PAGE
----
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Author Topic: PC361: Traveller, Take Me  (Read 2023 times)


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on: April 28, 2015, 01:21:34 PM
PodCastle 361: Traveller, Take Me

by Kate Heartfield

read by Wilson Fowlie

First published in On Spec.

The Canadian National Railway wants to know what to call the copper town tucked into the dogleg on the border between Manitoba and Saskatchewan. The radio operator says they’re threatening to call it Flin Flon – if they don’t hear any different from us.

We all laugh ourselves giddy at that, all of us in the Hudson Bay Mining and Smelting Co. Ltd. Go ahead, we say, call it Flin Flon. Bad luck to call it anything else. It’s the only name the place has had for its 15 years now, and if that’s not the judgment of history in these uncertain times I don’t know what is.

All of us in the mine company know the story of how Tom Creighton named the place for a character in a dime novel, back in 1914. Tom himself tells it to anyone who’ll half listen.

But he never tells the story of how he found the novel in the first place, and what that book did, once he started to read it. He never says where the book is now. I hope it’s fallen apart, battered into mush by the rain and snow. Unreadable.

Rated PG.

Kate Heartfield is a journalist and fiction writer from Manitoba who now lives in Ottawa, Canada. Her stories have appeared recently in places such as Strange Horizons, Daily Science Fiction, Crossed Genres and Lackington’s. She is on Twitter as @kateheartfield and her website is

Wilson Fowlie has been reading stories out loud since the age of 4, and credits any talent he has in this area to his parents, who are both excellent at reading aloud.

He has been narrating stories for more people than his own family since late 2008, when he answered a call for readers on the PodCastle forum from PodCastle’s then-editor, Rachel Swirsky.

The first story he recorded for PodCastle was episode 51, “The Cambist and Lord Iron” by Daniel Abraham, which is still one of his favourite narrations. Oddly, due to circumstances that he’s still not entirely clear about, his first *published* narration was episode 41, “Dragon Hunt” by Sarah Prineas.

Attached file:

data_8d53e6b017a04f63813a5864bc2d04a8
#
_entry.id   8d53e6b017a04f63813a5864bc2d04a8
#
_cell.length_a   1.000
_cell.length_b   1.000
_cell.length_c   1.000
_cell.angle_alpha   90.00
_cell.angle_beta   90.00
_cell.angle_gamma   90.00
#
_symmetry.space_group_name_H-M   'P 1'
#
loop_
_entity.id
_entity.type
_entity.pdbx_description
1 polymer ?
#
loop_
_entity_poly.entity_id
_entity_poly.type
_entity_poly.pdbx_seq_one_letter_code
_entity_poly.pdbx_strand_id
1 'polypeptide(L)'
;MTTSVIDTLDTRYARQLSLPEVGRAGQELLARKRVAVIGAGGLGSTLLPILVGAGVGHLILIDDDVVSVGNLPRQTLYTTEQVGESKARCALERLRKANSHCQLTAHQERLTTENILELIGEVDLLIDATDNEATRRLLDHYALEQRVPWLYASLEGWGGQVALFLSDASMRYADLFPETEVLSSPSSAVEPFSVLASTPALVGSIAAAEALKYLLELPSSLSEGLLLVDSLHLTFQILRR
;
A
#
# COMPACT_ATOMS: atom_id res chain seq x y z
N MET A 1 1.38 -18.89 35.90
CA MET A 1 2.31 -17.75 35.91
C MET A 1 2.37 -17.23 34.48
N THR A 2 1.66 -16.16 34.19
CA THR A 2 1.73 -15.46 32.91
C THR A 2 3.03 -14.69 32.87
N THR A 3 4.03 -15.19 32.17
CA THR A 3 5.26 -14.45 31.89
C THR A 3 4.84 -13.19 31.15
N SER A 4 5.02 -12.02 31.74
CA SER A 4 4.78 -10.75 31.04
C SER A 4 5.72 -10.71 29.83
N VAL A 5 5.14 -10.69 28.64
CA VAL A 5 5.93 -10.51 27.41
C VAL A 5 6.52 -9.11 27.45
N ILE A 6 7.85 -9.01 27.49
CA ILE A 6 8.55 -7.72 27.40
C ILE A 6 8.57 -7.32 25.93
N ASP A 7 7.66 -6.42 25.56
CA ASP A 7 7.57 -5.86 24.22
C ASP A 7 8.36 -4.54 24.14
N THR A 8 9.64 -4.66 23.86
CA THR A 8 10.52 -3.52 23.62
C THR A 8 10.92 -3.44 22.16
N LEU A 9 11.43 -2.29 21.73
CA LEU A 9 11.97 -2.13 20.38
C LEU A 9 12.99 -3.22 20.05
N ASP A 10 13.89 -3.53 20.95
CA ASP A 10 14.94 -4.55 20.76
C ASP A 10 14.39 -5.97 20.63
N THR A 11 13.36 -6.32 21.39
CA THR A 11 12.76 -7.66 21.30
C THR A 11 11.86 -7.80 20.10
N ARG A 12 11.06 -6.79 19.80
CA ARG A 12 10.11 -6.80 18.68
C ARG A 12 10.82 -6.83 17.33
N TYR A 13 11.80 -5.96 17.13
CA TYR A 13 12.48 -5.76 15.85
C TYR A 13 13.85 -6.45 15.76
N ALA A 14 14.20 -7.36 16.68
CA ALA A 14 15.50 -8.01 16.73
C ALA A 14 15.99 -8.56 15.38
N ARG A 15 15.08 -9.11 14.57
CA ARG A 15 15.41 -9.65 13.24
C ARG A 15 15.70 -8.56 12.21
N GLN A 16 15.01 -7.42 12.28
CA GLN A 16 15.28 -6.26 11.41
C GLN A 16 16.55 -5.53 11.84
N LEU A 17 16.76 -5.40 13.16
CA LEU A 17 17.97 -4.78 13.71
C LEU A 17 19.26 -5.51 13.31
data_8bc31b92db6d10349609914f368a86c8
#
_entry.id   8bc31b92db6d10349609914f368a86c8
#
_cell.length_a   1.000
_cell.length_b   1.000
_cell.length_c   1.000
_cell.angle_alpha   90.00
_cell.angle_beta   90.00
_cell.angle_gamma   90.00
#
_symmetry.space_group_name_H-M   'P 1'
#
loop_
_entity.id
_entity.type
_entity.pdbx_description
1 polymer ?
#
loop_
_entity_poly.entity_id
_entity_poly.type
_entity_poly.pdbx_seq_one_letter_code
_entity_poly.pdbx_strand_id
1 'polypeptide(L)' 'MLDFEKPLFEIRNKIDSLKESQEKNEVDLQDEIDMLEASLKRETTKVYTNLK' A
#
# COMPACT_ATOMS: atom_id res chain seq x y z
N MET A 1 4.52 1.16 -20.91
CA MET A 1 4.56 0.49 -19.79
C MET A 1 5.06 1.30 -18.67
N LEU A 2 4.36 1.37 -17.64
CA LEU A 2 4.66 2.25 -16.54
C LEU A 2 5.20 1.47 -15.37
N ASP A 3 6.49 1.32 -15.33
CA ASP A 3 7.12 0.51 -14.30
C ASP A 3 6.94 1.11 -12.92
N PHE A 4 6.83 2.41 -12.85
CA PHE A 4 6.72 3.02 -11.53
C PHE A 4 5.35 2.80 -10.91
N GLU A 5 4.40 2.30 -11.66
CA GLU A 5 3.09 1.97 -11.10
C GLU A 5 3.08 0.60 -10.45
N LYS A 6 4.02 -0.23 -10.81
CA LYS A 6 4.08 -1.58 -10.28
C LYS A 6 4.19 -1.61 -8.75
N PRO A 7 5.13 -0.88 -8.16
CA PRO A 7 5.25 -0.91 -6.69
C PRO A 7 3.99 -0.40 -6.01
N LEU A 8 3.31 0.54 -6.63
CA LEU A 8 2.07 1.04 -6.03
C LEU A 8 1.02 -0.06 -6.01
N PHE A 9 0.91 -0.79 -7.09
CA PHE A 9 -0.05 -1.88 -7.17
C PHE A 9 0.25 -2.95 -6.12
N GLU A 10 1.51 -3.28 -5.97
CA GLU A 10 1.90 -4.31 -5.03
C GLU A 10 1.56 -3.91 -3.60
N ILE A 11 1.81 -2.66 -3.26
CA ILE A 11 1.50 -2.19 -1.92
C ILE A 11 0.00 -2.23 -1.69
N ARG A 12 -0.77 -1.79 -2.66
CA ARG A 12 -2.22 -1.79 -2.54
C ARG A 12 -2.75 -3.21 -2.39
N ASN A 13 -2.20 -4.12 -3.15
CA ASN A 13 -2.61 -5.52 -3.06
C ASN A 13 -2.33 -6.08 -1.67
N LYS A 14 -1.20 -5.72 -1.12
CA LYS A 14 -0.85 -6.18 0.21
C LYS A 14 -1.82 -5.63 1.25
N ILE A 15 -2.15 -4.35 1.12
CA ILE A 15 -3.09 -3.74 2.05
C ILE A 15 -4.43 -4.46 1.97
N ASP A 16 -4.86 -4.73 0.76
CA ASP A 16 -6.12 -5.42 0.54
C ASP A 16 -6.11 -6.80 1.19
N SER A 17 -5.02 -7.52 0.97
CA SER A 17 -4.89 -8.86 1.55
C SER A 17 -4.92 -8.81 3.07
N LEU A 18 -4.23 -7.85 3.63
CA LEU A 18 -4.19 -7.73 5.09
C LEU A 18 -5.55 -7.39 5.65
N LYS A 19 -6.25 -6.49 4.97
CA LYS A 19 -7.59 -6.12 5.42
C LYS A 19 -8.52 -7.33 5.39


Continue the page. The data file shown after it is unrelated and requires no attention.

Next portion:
Since then, he has gone on to become PodCastle’s most prolific narrator, reading or appearing in nearly 30 episodes. He’s also narrated for many other podcasts, including, of course, PodCastle’s sister ‘casts, Escape Pod and Pseudopod, as well as StarShip Sofa, Protecting Project Pulp, Crime City Central, Tales To Terrify, Beam Me Up, Cast Macabre, Dunesteef Audio Fiction magazine and the Journey Into… podcast.

He fits in all this narrating between his day job as a web developer for a tech company in the Greater Vancouver area in Canada, and being the director of a community show chorus called The Maple Leaf Singers.

He’s still hoping to find a paying gig narrating stories, or maybe, since he doesn’t really have the time to go looking for it, that one will find *him*.

Listen to this week’s PodCastle!
« Last Edit: May 19, 2015, 01:23:04 PM by Talia »


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Reply #1 on: April 28, 2015, 05:50:53 PM
What a light sketch of a story.  A lot of impressions and ideas not really going anywhere.  I wanted there to be more to the story like a point to the trip or a more interesting or hidden revelation  of why the town's name mattered or that there was more to the story they found.  It's kind of like a real story of history you'd find in a historic place.  A snippet of what occurred in this place with vague acknowledgement of the times in which they occurred, without context to a historic narrative.  Kind of how the novel they found had no ending, this story feels the same, like a few pages were ripped out, from the end, middle, and beginning.


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Reply #2 on: May 04, 2015, 03:36:59 PM
I liked how it tied into the history, and appreciated that this was explained in the end.  I was interested as the story was happening, interested to see where it would go, but didn't really feel like it made a complete story in the end.  I found the historical context interesting, and the book swapping  element in particular, and that that ended up with a town being named after an SF book character.


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Reply #3 on: May 06, 2015, 03:29:29 PM
Weird. It's public domain but not on Gutenberg.

You can find it here:

All cat stories start with this statement: “My mother, who was the first cat, told me this...”


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Reply #4 on: May 17, 2015, 12:21:33 AM
I liked this story, especially the narration.  Like Unblinking, I liked the way the story included history as an element.  I had the urge to look up the characters and location to learn more. 


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Reply #5 on: May 21, 2015, 07:08:58 PM
I like the Canadian alternate history aspect of it and I really liked the narration. And there was singing! That duet at the end really sounded authentic, I could believe it was a married couple singing together.



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Reply #6 on: June 19, 2015, 02:36:59 AM
I was suitably creeped out by the ghost appearing during each reading, and enjoyed the historical aspect as well. However, I did feel like it was the middle of a story and the beginning and ending were somehow missing. The ending in particular seemed quite arbitrary.